How to Help a Teen Keep a Job While in School

Focus on balance, making sure there's ample time for school, studying, after-school activities and the job. It's difficult but it can be done.

  1. Sit down for some preplanning before the job search begins. Figure out workable days and times.

  2. Get a job description before the teen takes the job. A job that asks a lot of a teen may make him or her too tired to keep up with other things, and the job may eventually have to be sacrificed.

  3. Make sure there is ready transportation available. If the teen does not have a car or doesn't see to drive, arrange your schedule so you can get him to work on time.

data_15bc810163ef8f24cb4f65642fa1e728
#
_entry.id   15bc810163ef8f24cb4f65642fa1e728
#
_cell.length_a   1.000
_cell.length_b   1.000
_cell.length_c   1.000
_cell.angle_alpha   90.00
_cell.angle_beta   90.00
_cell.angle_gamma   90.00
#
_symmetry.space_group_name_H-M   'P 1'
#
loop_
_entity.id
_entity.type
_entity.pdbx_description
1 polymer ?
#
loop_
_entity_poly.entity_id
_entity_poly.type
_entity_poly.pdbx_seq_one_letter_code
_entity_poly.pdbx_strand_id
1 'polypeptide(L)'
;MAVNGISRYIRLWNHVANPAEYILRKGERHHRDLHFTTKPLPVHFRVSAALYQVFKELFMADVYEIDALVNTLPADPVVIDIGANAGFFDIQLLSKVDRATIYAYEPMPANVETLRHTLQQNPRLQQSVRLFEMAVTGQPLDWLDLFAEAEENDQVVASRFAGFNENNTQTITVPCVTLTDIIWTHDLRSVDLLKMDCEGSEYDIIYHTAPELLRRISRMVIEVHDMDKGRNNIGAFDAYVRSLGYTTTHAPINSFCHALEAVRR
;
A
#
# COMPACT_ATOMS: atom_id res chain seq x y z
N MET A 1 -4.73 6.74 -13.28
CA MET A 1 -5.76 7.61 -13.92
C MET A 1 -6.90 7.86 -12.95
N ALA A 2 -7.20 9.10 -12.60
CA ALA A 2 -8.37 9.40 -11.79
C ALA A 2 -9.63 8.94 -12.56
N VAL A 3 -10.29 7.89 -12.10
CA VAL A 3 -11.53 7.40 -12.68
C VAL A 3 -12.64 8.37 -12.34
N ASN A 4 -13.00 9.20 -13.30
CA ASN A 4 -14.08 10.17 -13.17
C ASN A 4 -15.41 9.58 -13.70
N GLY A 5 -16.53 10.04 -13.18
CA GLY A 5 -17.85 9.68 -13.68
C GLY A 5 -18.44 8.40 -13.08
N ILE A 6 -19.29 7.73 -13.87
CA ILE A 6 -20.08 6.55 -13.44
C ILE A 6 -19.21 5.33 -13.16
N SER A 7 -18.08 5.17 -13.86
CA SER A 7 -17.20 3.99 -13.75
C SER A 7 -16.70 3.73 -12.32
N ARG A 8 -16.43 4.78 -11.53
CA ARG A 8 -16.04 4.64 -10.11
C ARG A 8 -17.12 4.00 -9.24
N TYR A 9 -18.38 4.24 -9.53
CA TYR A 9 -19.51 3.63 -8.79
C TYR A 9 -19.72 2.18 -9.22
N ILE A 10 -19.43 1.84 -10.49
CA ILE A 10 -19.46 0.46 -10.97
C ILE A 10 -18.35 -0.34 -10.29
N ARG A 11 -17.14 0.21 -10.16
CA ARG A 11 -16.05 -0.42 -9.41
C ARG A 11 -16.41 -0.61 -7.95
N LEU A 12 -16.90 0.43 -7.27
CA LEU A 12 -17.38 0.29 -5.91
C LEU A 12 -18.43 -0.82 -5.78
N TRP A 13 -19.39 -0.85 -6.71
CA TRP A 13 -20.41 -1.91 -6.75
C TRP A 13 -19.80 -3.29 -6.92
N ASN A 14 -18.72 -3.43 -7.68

4. Will assistive devices or other specialized technology be necessary for the teen to be successful at the job? If so, be prepared to purchase these items.

  5. Show respect for your teen's job. If Aunt Martha is coming for dinner, don't insist that the teen try to get out of his shift in order to be home.

  6. Keep tabs on how classes are going. Grades, test papers and parent-teacher conferences are great ways to keep on top of it.

If there's too much to do and your teen is losing sleep and neglecting schoolwork, it's time for a major sit-down talk about what needs to go. Perhaps the job can be kept if another extracurricular activity is dropped.

Keep your eyes open for symptoms of stress; a short temper, poor appetite or exhaustion are signs that your teen is not juggling all of his responsibilities well.

If your teen gets into a dispute with his boss, it's likely that he will not welcome interference from his parents. Be supportive, but don't butt in.


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